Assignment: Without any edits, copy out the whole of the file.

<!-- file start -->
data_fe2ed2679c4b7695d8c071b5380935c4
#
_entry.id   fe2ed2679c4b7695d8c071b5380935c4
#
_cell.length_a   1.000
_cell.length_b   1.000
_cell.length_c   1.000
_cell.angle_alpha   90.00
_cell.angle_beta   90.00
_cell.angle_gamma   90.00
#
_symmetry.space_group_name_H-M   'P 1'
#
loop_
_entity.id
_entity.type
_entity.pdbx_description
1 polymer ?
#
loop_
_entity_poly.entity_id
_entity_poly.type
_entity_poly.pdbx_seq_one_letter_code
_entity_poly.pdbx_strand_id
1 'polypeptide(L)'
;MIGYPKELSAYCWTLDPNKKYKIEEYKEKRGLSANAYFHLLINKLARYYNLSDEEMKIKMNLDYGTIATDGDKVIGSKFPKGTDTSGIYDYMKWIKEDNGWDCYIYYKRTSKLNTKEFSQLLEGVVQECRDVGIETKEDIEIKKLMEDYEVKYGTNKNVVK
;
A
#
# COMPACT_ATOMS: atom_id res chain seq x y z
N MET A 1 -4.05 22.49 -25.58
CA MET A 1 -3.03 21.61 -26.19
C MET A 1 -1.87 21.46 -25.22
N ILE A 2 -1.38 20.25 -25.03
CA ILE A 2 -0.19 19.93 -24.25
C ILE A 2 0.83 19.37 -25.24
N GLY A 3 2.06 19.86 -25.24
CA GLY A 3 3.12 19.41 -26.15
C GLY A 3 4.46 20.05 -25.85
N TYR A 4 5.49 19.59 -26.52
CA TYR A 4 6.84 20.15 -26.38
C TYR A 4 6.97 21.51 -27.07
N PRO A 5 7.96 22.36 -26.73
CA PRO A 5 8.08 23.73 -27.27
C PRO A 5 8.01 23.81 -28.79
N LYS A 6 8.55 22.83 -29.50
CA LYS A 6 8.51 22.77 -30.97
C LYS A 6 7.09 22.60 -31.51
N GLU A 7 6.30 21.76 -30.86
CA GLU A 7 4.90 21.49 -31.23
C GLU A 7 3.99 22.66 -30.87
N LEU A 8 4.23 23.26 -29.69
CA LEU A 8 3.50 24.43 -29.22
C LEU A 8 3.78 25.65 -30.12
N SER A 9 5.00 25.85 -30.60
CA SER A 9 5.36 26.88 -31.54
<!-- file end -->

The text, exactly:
data_fe2ed2679c4b7695d8c071b5380935c4
#
_entry.id   fe2ed2679c4b7695d8c071b5380935c4
#
_cell.length_a   1.000
_cell.length_b   1.000
_cell.length_c   1.000
_cell.angle_alpha   90.00
_cell.angle_beta   90.00
_cell.angle_gamma   90.00
#
_symmetry.space_group_name_H-M   'P 1'
#
loop_
_entity.id
_entity.type
_entity.pdbx_description
1 polymer ?
#
loop_
_entity_poly.entity_id
_entity_poly.type
_entity_poly.pdbx_seq_one_letter_code
_entity_poly.pdbx_strand_id
1 'polypeptide(L)'
;MIGYPKELSAYCWTLDPNKKYKIEEYKEKRGLSANAYFHLLINKLARYYNLSDEEMKIKMNLDYGTIATDGDKVIGSKFPKGTDTSGIYDYMKWIKEDNGWDCYIYYKRTSKLNTKEFSQLLEGVVQECRDVGIETKEDIEIKKLMEDYEVKYGTNKNVVK
;
A
#
# COMPACT_ATOMS: atom_id res chain seq x y z
N MET A 1 -4.05 22.49 -25.58
CA MET A 1 -3.03 21.61 -26.19
C MET A 1 -1.87 21.46 -25.22
N ILE A 2 -1.38 20.25 -25.03
CA ILE A 2 -0.19 19.93 -24.25
C ILE A 2 0.83 19.37 -25.24
N GLY A 3 2.06 19.86 -25.24
CA GLY A 3 3.12 19.41 -26.15
C GLY A 3 4.46 20.05 -25.85
N TYR A 4 5.49 19.59 -26.52
CA TYR A 4 6.84 20.15 -26.38
C TYR A 4 6.97 21.51 -27.07
N PRO A 5 7.96 22.36 -26.73
CA PRO A 5 8.08 23.73 -27.27
C PRO A 5 8.01 23.81 -28.79
N LYS A 6 8.55 22.83 -29.50
CA LYS A 6 8.51 22.77 -30.97
C LYS A 6 7.09 22.60 -31.51
N GLU A 7 6.30 21.76 -30.86
CA GLU A 7 4.90 21.49 -31.23
C GLU A 7 3.99 22.66 -30.87
N LEU A 8 4.23 23.26 -29.69
CA LEU A 8 3.50 24.43 -29.22
C LEU A 8 3.78 25.65 -30.12
N SER A 9 5.00 25.85 -30.60
CA SER A 9 5.36 26.88 -31.54